summary that outlines the major points covered.
Clinical Decision-Making Exercises The scenarios help the clinician
develop decision-making abilities about how a specific modality may best be
Review Questions Designed
to help the student review the material presented in each chapter by
answering a series of thought-provoking questions.
Self-Test Questions A set of true/false and multiple choice questions
is provided to help the student prepare for a written examination and to
assess student comprehension.
Glossary of Key
Terms A glossary of terms is available for quick reference.
References A list of up-to-date references is
provided at the end of each chapter for the student who wishes to read
further on the subject being discussed.
Studies A series of clinically based case studies are presented to
enhance student understanding of how these modalities may be applied to a
Lab Activities Lab
activities are included to guide the student through the setup and
application of the various modalities.
A chart of trigger points and a list of units of measure are provided.
How to Use the Laboratory Activities
There are a wide variety of laboratory activities found throughout this
Theory, biophysical principles, and range
of potential clinical medicine applications for the various physical agent
modalities will be found in this text. The activities are intended to
provide the student or interested reader with a systematic and sequential
method of completing a therapeutic modality application. The initial
performance of a therapeutic procedure should proceed in a logical stepwise
fashion. They are structured to allow both the instructor or supervisor and
the student the ability to assess competency in a partial or complete
fashion culminating in the independent ability to safely and effectively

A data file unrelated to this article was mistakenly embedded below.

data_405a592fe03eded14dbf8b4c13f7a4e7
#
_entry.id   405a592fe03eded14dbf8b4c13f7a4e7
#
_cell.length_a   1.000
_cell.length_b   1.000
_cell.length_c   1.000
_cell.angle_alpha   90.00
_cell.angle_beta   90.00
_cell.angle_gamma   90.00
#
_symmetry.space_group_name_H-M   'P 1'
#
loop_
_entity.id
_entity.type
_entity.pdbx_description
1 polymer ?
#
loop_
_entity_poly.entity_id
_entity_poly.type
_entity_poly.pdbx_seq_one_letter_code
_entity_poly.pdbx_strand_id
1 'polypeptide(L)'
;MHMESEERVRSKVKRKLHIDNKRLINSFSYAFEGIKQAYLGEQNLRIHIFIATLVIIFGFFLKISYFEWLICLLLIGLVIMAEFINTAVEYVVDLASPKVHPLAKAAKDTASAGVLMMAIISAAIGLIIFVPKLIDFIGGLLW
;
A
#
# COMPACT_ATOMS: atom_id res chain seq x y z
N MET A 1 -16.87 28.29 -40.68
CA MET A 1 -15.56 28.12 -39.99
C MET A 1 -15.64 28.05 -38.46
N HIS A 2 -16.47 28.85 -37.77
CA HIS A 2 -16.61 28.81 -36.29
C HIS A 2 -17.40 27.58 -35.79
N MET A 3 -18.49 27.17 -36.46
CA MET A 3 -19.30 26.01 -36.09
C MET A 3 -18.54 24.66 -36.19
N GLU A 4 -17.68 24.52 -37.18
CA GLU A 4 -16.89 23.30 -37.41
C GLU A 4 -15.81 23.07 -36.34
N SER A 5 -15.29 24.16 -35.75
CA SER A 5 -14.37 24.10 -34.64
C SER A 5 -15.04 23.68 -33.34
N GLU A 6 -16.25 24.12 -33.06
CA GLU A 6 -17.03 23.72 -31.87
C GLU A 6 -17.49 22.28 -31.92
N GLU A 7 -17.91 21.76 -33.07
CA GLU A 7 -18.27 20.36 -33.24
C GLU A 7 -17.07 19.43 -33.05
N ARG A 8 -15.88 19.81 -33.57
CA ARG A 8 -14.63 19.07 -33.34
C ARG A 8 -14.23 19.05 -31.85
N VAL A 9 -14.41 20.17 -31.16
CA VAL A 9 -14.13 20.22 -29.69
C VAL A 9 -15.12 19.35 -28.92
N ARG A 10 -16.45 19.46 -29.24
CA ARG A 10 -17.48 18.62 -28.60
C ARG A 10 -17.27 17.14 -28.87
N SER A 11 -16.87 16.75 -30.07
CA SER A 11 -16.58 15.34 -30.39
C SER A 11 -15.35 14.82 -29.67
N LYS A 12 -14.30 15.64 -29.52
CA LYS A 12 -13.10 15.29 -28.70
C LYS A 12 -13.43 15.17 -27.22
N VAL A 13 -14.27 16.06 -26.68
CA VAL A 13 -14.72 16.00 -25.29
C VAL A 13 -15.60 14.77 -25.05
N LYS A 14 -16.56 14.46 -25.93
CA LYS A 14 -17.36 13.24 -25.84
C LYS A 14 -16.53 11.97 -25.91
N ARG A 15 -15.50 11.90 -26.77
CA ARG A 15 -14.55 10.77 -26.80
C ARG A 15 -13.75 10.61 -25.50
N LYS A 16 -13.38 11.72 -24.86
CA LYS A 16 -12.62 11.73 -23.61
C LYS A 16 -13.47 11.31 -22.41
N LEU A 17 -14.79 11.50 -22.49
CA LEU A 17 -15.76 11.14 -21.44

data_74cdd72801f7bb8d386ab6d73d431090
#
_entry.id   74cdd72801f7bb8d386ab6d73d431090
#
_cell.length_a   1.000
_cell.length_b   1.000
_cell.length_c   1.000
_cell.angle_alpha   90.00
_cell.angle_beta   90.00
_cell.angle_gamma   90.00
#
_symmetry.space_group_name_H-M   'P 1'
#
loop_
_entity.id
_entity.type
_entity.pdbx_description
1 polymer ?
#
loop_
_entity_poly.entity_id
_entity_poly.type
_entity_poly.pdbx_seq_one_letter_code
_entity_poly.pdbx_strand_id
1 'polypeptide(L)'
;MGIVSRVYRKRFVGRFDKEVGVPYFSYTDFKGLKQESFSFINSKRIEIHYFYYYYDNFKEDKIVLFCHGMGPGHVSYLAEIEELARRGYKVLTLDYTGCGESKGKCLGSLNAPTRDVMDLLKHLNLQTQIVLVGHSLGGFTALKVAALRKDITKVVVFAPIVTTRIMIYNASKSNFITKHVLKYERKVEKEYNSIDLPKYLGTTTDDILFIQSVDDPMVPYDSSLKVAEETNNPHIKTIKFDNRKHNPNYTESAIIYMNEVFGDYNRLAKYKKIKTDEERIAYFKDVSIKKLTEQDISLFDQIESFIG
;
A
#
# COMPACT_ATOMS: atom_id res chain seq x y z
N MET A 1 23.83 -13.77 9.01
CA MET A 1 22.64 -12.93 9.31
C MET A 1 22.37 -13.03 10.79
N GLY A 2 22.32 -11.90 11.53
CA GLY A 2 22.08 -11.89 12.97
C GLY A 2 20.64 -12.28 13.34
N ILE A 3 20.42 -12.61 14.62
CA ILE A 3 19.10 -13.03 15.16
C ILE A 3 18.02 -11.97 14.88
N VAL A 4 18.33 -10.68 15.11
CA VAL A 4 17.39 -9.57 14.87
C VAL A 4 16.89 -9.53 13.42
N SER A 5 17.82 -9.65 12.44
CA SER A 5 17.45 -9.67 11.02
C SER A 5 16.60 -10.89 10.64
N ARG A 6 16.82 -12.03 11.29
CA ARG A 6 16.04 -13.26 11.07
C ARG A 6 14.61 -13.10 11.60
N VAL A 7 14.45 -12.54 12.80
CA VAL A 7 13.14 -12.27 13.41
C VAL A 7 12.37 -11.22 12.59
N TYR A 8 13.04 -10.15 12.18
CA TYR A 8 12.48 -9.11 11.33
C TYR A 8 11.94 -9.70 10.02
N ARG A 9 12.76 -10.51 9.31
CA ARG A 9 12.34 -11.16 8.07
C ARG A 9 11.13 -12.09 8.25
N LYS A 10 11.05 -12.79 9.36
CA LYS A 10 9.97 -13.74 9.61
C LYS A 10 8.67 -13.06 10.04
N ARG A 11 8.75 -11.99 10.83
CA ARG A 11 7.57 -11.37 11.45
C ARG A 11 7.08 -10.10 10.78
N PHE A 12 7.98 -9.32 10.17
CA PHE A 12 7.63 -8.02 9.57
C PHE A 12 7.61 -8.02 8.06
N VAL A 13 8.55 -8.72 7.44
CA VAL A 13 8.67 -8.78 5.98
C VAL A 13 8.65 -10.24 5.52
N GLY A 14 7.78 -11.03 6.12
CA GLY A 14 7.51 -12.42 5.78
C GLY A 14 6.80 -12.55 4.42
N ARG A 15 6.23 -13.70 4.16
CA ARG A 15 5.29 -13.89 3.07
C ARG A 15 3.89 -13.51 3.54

provide a therapeutic modality treatment.
therapeutic modality application has a separate sequential checklist.
Similarities will be noted in certain aspects of treatment application and
completion. Space is provided for up to three separate
instructors/supervisors to "sign off" (initial and date) the successful
completion and demonstration of each element of the complete application. A
Master Competency Check List is provided to document the successful
completion of the individual therapeutic modality checklist and when the
student is deemed competent to independently provide that treatment. This
system documents the acquisition of skills necessary for effective physical
agent modality application and ensures accountability by the student and
instructor/supervisor to patients and other concerned parties.
Competency in the skillful application of therapeutic
modalities is gained through diligent and frequent practice. Use of these
activities in the manner described will guide the user in productive
practice and successful acquisition of essential skills. Students are
encouraged to practice each of the procedures on themselves first, thereby
gaining an appreciation of the sensations associated with that particular
modality. Further practice with a variety of lab partners will result in the
development of the desired competence and confidence with any manufacturer's